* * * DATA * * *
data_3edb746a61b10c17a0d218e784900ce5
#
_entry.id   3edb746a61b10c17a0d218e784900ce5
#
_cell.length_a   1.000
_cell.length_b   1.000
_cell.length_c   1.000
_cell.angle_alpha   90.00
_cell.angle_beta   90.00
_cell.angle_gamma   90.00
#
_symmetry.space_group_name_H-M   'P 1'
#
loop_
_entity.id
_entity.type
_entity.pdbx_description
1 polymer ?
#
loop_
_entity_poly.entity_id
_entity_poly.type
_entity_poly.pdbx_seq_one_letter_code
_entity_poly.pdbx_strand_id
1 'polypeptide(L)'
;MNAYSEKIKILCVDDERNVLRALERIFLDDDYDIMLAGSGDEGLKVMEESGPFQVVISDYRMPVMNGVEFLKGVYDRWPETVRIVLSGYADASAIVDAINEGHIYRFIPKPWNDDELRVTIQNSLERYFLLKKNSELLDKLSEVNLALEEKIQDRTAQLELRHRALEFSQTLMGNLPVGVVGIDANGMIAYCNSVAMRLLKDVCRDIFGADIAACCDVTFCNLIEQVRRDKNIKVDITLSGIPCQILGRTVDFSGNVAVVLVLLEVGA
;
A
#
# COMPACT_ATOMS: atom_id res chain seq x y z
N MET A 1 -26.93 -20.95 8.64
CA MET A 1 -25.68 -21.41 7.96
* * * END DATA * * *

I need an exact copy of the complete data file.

data_3edb746a61b10c17a0d218e784900ce5
#
_entry.id   3edb746a61b10c17a0d218e784900ce5
#
_cell.length_a   1.000
_cell.length_b   1.000
_cell.length_c   1.000
_cell.angle_alpha   90.00
_cell.angle_beta   90.00
_cell.angle_gamma   90.00
#
_symmetry.space_group_name_H-M   'P 1'
#
loop_
_entity.id
_entity.type
_entity.pdbx_description
1 polymer ?
#
loop_
_entity_poly.entity_id
_entity_poly.type
_entity_poly.pdbx_seq_one_letter_code
_entity_poly.pdbx_strand_id
1 'polypeptide(L)'
;MNAYSEKIKILCVDDERNVLRALERIFLDDDYDIMLAGSGDEGLKVMEESGPFQVVISDYRMPVMNGVEFLKGVYDRWPETVRIVLSGYADASAIVDAINEGHIYRFIPKPWNDDELRVTIQNSLERYFLLKKNSELLDKLSEVNLALEEKIQDRTAQLELRHRALEFSQTLMGNLPVGVVGIDANGMIAYCNSVAMRLLKDVCRDIFGADIAACCDVTFCNLIEQVRRDKNIKVDITLSGIPCQILGRTVDFSGNVAVVLVLLEVGA
;
A
#
# COMPACT_ATOMS: atom_id res chain seq x y z
N MET A 1 -26.93 -20.95 8.64
CA MET A 1 -25.68 -21.41 7.96